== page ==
Bertelsmann’s Revisionist

Bertelsmann’s Revisionist

The Investigative Fund of The Nation Institute provided research assistance.


On October 30 in Atlanta, the Anti-Defamation League, self-described as the world’s leading organization against anti-Semitism, will honor the Bertelsmann Foundation. The foundation, which is closely linked to Bertelsmann AG, the global media empire and owner of Random House, Bantam Doubleday Dell and others, will receive an award from the ADL’s International A World of Difference Institute.

The award will specifically recognize Reinhard Mohn, the founder of the foundation as well as a member of the founding family of the Bertelsmann firm. It is surprising that the ADL should so honor Bertelsmann at this time. Contrary to the company’s official history, Bertelsmann cooperated with the Nazis in the late thirties and early forties, publishing a range of Hitlerian propaganda [see Hersch Fischler and John Friedman, “Bertelsmann’s Nazi Past,” December 28, 1998]. Current Bertelsmann activities raise more disturbing questions.

In 1980 Bertelsmann’s Stern magazine published poems and illustrations supposedly written and drawn by Hitler during World War I under the title “Rhymes by Private First Class H” (“Gereimtes vom Gefreiten H“). Dirk Bavendamm, a 61-year-old German historian who had been instrumental in helping Stern obtain the material, wrote an accompanying article noting that the poems and drawings show Hitler as an ordinary soldier. In one illustration a German soldier gently holds a baby; in another, a soldier helps a mother lying in bed while a baby nestles in a cradle. Subsequently the poems and drawings were determined to be forgeries. (Later, Mohn gave the green light to a Bertelsmann division to purchase the Hitler diaries, by the same forger, which also showed a milder Hitler. They were published in Stern in 1983.)

Bavendamm’s career was not affected. His book Roosevelt’s Way to War (Roosevelts Weg zum Krieg) was published in 1983. Rewriting history, he stated that Roosevelt, not Hitler, had caused World War II. He also wrote that American Jews “controlled most of the media,” and he claimed they gave a false picture of Hitler.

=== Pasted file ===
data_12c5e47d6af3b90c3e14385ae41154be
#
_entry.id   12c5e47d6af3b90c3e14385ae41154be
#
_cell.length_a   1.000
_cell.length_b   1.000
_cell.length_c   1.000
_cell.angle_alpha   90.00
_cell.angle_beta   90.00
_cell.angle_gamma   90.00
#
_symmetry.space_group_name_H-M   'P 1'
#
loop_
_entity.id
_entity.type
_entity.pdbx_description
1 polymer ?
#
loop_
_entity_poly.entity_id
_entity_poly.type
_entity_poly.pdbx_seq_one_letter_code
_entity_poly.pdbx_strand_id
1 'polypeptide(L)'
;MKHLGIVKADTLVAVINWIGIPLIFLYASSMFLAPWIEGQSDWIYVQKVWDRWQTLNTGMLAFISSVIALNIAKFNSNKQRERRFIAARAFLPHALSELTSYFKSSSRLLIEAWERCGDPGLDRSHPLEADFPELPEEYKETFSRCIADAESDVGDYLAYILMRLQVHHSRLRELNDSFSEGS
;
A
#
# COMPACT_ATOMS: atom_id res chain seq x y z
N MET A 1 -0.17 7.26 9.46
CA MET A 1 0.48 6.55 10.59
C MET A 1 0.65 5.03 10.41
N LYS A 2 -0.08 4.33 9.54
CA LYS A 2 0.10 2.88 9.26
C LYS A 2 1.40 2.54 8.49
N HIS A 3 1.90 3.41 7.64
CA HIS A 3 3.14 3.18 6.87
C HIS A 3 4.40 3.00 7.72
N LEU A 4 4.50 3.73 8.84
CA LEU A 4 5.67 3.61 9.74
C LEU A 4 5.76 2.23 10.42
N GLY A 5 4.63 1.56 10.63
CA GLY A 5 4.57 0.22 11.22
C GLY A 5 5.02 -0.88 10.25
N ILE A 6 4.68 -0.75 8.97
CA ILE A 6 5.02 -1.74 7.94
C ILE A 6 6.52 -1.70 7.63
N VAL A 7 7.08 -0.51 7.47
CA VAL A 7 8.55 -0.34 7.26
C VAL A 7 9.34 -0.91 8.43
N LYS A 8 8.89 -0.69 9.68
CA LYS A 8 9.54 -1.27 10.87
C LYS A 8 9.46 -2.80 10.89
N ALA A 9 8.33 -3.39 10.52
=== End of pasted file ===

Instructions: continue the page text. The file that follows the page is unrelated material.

Did the book impress Mohn, then the majority shareholder of Bertelsmann? The firm hired Bavendamm as its house historian, and in 1984 he completed a historical study, 150 Years of Bertelsmann: The Founders and Their Time–with a foreword by Mohn. A year later, Bavendamm edited the firm’s official history, which set forth the untrue story that the firm had resisted the Nazis and had been closed down by them. Mohn also asked Bavendamm to write the authorized history of the Mohn family, published in 1986 under the title Bertelsmann, Mohn, Scippel: Three Families–One Company.

In a second book, Roosevelt’s War (published in 1993, reissued in 1998), Bavendamm accuses the US President of enacting a plan to start World War II. In the same book he suggests that Hitler’s threats in early 1939 against European Jewry were a reaction to Roosevelt’s strategy against Germany.

After the revelations about Bertelsmann’s Nazi past appeared, the company announced that it had asked “the historian and publicist Dr. Dirk Bavendamm to look at the new information and begin to reinvestigate the role the publishing house played in those days” and defended his work. It also set up an independent commission to investigate Bertelsmann’s World War II activities.

The commission, chaired by Saul Friedländer, a history professor at UCLA, insisted that it could not continue unless Bavendamm departed. Professor Friedländer said that he had read some of Bavendamm’s work, but he declined to categorize it. He noted that his objection was procedural rather than based on content. “We asked very firmly that we should be the only research entity, and Bertelsmann accepted our request immediately,” he said.

Bavendamm said in an interview that he could not “remember exactly” what his role had been in the publication of the fake Hitler poems and drawings. Discussing Roosevelt and Hitler, he described his views as “nonconformist and independent.” He added, “All the world is under the impression that Hitler was in the main responsible for the outbreak of World War II. But I see it in a bigger framework of the United States moving to the status of a superpower.”

A spokesperson for Bertelsmann said Bavendamm is not now employed by Bertelsmann or any related entity and that his affiliation with the firm “ended with formation of the Independent Historical Commission.” The spokesperson described the corporate history Bavendamm wrote as “never intended to be a definitive scholarly corporate history of the company.”

Caryl Stern-LaRosa, head of the ADL’s A World of Difference Institute, admitted there was “soul-searching” about the award. Although the Bertelsmann Foundation donated about $1 million to the ADL for projects in Germany to promote democracy, human rights and tolerance, she noted, “it is their moral commitment we are honoring.” She also pointed out that the award recognizes the current programs and leadership of the Bertelsmann Foundation and not the past activities of the company.

Yet it is highly ironic that at the same ADL conference where the Bertelsmann Foundation is scheduled to receive its award, Emory University professor Deborah Lipstadt will address the group on “the ever-growing danger of Holocaust revisionism.” In any case, the Friedländer commission should widen the scope of its investigation of Bertelsmann to bring it closer to the present, and Bertelsmann should immediately permit independent researchers into the company’s archives.

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Katrina vanden Heuvel
Editorial Director and Publisher, The Nation

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